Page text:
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No video footage to view in death of Coeur d'Alene dog killed by police

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According to an August 15 report by the CDA Press, there is no video footage to view in the death of a Coeur d'Alene dog killed July 2014.

This is the case where an officer of the Coeur d'Alene, Idaho Police Department was answering a call about a suspicious van when he came across a "viscous pit bull," who turned out to be a 2-year-old lab mix named Arfie.

Craig Jones, Arfie's owner, had parked his van in the shade while he had breakfast at Java on Sherman nearby. He rolled his window halfway down so Arfie would remain cool and get some air. Arfie was shot through the window, and later died of a single gunshot wound to the chest.

The officer, whose name hasn't been released by the Coeur d'Alene Police Department, didn't have his body camera turned on when he shot and killed Arfie.

Coeur d'Alene Police Sgt. Christie Wood has confirmed the camera worn by the officer wasn't turned on at the time of the incident. The officer involved said Arfie 'lunged' at him from inside the parked vehicle.

Sgt. Wood has declined to comment on whether the officer violated department police by not having his body camera on. This would have provided backup to his tale he was being attacked by the dog. Without proof, this officer has hurt himself more than anyone else.

This case is far from over, as it's difficult to believe a dog behind glass inside a vehicle could be much of a danger to the officer. A lawsuit is expected, as Craig has already consulted with an attorney.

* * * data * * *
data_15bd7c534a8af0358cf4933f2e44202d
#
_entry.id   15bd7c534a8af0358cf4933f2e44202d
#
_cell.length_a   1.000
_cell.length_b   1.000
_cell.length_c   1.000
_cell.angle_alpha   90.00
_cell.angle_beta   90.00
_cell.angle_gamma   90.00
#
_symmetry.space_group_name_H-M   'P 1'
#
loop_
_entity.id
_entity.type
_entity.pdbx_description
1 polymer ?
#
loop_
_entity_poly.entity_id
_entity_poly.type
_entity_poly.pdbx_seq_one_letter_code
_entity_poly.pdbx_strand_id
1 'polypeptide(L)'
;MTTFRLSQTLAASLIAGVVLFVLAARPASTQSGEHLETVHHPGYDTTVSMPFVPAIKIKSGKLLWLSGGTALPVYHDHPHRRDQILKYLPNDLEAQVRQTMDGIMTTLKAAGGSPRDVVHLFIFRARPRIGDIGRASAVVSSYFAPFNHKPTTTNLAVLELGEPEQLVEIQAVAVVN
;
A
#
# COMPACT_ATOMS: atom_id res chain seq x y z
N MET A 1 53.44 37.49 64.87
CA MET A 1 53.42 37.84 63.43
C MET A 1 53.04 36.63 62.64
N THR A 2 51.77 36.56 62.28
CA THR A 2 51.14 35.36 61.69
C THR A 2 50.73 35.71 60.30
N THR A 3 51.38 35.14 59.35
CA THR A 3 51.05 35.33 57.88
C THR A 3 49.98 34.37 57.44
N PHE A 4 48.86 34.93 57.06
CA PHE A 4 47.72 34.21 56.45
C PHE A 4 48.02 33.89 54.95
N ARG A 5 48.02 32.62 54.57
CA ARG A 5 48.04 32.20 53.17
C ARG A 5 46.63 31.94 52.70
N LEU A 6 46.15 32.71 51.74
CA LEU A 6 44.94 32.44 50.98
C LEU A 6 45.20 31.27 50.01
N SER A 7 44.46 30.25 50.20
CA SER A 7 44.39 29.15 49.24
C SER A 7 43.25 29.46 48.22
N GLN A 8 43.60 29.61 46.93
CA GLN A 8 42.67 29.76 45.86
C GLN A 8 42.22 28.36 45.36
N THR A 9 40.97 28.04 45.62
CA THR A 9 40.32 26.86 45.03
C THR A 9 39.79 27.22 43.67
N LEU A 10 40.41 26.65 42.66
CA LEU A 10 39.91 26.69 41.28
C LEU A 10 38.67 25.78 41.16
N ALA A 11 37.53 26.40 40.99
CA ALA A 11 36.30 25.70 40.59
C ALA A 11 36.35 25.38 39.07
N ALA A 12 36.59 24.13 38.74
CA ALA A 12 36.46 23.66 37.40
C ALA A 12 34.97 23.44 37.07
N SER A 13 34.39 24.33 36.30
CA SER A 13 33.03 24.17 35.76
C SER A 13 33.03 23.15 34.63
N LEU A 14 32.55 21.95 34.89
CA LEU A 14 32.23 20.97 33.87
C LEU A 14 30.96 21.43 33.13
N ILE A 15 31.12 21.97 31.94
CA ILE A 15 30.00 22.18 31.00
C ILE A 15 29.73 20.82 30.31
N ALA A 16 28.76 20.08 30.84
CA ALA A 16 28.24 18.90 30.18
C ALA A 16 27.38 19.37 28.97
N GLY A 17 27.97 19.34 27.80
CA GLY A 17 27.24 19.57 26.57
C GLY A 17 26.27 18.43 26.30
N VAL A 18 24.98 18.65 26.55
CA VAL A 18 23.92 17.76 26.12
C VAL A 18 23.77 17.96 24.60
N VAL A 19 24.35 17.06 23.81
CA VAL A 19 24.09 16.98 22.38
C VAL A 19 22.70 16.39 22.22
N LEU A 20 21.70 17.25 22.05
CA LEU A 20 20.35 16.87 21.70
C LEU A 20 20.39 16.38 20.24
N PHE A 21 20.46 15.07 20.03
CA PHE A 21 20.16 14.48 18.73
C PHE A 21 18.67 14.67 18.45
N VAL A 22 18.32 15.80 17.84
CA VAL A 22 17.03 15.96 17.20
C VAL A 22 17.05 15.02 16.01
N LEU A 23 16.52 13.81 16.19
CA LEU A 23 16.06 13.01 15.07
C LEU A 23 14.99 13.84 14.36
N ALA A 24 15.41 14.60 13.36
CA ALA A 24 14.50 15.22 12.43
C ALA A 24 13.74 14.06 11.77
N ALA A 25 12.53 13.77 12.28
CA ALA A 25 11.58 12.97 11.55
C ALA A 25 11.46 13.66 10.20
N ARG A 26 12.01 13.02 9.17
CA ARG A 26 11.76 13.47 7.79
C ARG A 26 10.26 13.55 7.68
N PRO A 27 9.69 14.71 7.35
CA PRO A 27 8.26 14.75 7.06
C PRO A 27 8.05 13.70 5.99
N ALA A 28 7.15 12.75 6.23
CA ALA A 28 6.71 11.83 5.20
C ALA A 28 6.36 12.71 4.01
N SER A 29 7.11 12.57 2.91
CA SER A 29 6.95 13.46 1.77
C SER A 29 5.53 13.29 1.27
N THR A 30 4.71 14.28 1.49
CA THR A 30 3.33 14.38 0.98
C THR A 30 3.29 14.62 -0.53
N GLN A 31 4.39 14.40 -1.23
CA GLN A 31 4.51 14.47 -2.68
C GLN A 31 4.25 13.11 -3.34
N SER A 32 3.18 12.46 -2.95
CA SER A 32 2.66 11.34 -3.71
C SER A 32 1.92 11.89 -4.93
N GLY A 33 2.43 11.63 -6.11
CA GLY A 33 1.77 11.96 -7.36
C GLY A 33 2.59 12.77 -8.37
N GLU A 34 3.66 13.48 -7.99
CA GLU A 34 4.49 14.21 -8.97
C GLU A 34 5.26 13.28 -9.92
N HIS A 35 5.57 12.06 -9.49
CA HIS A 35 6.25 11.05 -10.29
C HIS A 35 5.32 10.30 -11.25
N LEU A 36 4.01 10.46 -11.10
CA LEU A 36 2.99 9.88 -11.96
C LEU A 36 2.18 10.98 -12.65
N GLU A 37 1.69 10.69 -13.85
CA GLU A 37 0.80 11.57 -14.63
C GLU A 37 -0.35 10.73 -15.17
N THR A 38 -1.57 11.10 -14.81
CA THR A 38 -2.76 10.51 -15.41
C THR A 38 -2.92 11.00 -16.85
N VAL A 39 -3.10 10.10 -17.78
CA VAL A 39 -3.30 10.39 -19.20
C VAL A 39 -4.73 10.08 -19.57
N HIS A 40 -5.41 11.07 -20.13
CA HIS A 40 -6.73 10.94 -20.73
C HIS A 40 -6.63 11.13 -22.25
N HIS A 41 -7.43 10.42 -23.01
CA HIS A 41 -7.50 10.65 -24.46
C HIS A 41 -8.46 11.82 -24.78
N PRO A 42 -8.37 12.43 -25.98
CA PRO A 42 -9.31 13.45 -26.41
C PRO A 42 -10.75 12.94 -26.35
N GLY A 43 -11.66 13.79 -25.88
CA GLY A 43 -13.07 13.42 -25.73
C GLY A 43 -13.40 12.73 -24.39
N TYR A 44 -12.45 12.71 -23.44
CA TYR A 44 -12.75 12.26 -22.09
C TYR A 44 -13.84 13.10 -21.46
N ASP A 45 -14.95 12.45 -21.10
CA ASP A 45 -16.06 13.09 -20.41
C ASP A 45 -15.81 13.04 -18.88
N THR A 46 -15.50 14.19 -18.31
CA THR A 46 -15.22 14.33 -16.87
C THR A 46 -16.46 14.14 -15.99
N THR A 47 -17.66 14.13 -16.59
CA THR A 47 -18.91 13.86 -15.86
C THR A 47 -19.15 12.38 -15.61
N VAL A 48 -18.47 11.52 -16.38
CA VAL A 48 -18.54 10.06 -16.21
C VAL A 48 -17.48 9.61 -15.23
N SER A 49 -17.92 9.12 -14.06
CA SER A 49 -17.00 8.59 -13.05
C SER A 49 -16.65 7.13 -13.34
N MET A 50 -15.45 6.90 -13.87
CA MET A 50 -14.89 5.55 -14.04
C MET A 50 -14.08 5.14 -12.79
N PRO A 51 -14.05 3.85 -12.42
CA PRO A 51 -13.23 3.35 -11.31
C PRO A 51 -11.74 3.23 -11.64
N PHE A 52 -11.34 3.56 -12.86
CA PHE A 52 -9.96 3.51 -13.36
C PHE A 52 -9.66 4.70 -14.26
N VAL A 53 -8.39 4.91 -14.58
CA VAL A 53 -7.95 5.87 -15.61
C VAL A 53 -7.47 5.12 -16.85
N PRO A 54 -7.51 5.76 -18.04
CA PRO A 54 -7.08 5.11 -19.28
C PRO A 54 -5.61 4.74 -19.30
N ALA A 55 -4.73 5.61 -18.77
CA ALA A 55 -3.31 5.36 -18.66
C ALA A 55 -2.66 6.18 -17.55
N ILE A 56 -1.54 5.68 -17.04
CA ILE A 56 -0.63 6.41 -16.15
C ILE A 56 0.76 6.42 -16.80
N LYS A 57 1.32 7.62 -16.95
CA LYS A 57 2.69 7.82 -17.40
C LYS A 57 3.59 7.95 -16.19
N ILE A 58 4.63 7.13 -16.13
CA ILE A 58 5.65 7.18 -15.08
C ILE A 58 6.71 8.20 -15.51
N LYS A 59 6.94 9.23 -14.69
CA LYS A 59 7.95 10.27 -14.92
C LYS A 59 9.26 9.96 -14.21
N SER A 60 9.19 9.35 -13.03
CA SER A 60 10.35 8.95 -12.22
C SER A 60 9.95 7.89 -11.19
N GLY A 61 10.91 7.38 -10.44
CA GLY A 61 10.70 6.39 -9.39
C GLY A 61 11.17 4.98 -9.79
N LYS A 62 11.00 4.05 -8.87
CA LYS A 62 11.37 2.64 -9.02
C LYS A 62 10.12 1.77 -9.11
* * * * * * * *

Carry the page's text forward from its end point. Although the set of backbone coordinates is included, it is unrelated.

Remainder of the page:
The policy manual for the Coeur d'Alene Police Department gives examples of when a body-worn camera should be activated. These include

* Traffic stops
* Vehicle pursuits
* Foot pursuits
* Building searches
* Investigations inside a business or residence
* Interviews with suspects and/or victims
* Suspicious person or vehicles
* Arrests
* Immediate arrival at an in-progress call where the video recording may aid in the apprehension and/or prosecution of a suspect.

Once turned on, the camera should remain on until the conclusion of the incident. An officer isn't expected to endanger his life in order to turn the camera on, but turning it on before approaching a suspicious van should have been a given.

If the camera isn't turned on, the officer is expected to state the reason when completing an incident report.

The case of Arfie is expected to go before a shooting review board within the next few weeks. This board is comprised of law enforcement officials from agencies in the area, and department supervisors. A review by a third party selected by the city attorney's office is also chosen as part of the investigative team.

Information requested for public records under the Freedom of Information Act have been denied on the basis this is an "active investigation."

The officer's name most likely won't be made public, as threats against his life have been made.

For more of Elisa's articles on dogs shot by police, click here.

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